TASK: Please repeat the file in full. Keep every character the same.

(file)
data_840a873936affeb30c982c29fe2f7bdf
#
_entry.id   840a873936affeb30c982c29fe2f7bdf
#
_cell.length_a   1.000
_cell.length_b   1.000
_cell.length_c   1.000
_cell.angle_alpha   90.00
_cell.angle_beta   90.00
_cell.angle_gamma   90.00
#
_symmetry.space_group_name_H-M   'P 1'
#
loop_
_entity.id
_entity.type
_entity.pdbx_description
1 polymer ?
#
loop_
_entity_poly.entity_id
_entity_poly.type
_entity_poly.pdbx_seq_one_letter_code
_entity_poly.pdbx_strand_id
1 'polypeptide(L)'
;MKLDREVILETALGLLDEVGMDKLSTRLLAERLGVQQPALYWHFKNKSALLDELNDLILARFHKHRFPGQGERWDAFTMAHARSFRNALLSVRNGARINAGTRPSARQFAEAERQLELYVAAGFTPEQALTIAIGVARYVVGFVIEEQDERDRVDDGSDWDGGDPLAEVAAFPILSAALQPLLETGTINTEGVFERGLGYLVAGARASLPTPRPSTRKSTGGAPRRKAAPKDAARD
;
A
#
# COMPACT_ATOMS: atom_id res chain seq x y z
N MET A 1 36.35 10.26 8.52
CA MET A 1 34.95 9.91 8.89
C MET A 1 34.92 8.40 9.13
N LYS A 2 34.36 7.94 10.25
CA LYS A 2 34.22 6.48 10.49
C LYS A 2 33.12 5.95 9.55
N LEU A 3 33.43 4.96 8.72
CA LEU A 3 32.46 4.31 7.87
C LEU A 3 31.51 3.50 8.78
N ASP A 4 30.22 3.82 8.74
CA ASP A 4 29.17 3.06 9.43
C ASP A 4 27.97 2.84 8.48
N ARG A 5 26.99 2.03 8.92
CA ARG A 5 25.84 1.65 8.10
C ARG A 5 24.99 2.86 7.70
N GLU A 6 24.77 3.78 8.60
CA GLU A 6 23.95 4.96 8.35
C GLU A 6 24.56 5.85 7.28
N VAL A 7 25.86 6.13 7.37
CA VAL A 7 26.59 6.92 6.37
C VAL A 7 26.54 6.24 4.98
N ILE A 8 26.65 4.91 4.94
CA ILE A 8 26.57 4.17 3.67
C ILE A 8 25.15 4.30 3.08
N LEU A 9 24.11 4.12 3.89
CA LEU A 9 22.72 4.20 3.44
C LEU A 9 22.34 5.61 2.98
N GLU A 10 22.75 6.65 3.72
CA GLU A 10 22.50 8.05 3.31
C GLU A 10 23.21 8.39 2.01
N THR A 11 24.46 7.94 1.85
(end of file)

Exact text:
data_840a873936affeb30c982c29fe2f7bdf
#
_entry.id   840a873936affeb30c982c29fe2f7bdf
#
_cell.length_a   1.000
_cell.length_b   1.000
_cell.length_c   1.000
_cell.angle_alpha   90.00
_cell.angle_beta   90.00
_cell.angle_gamma   90.00
#
_symmetry.space_group_name_H-M   'P 1'
#
loop_
_entity.id
_entity.type
_entity.pdbx_description
1 polymer ?
#
loop_
_entity_poly.entity_id
_entity_poly.type
_entity_poly.pdbx_seq_one_letter_code
_entity_poly.pdbx_strand_id
1 'polypeptide(L)'
;MKLDREVILETALGLLDEVGMDKLSTRLLAERLGVQQPALYWHFKNKSALLDELNDLILARFHKHRFPGQGERWDAFTMAHARSFRNALLSVRNGARINAGTRPSARQFAEAERQLELYVAAGFTPEQALTIAIGVARYVVGFVIEEQDERDRVDDGSDWDGGDPLAEVAAFPILSAALQPLLETGTINTEGVFERGLGYLVAGARASLPTPRPSTRKSTGGAPRRKAAPKDAARD
;
A
#
# COMPACT_ATOMS: atom_id res chain seq x y z
N MET A 1 36.35 10.26 8.52
CA MET A 1 34.95 9.91 8.89
C MET A 1 34.92 8.40 9.13
N LYS A 2 34.36 7.94 10.25
CA LYS A 2 34.22 6.48 10.49
C LYS A 2 33.12 5.95 9.55
N LEU A 3 33.43 4.96 8.72
CA LEU A 3 32.46 4.31 7.87
C LEU A 3 31.51 3.50 8.78
N ASP A 4 30.22 3.82 8.74
CA ASP A 4 29.17 3.06 9.43
C ASP A 4 27.97 2.84 8.48
N ARG A 5 26.99 2.03 8.92
CA ARG A 5 25.84 1.65 8.10
C ARG A 5 24.99 2.86 7.70
N GLU A 6 24.77 3.78 8.60
CA GLU A 6 23.95 4.96 8.35
C GLU A 6 24.56 5.85 7.28
N VAL A 7 25.86 6.13 7.37
CA VAL A 7 26.59 6.92 6.37
C VAL A 7 26.54 6.24 4.98
N ILE A 8 26.65 4.91 4.94
CA ILE A 8 26.57 4.17 3.67
C ILE A 8 25.15 4.30 3.08
N LEU A 9 24.11 4.12 3.89
CA LEU A 9 22.72 4.20 3.44
C LEU A 9 22.34 5.61 2.98
N GLU A 10 22.75 6.65 3.72
CA GLU A 10 22.50 8.05 3.31
C GLU A 10 23.21 8.39 2.01
N THR A 11 24.46 7.94 1.85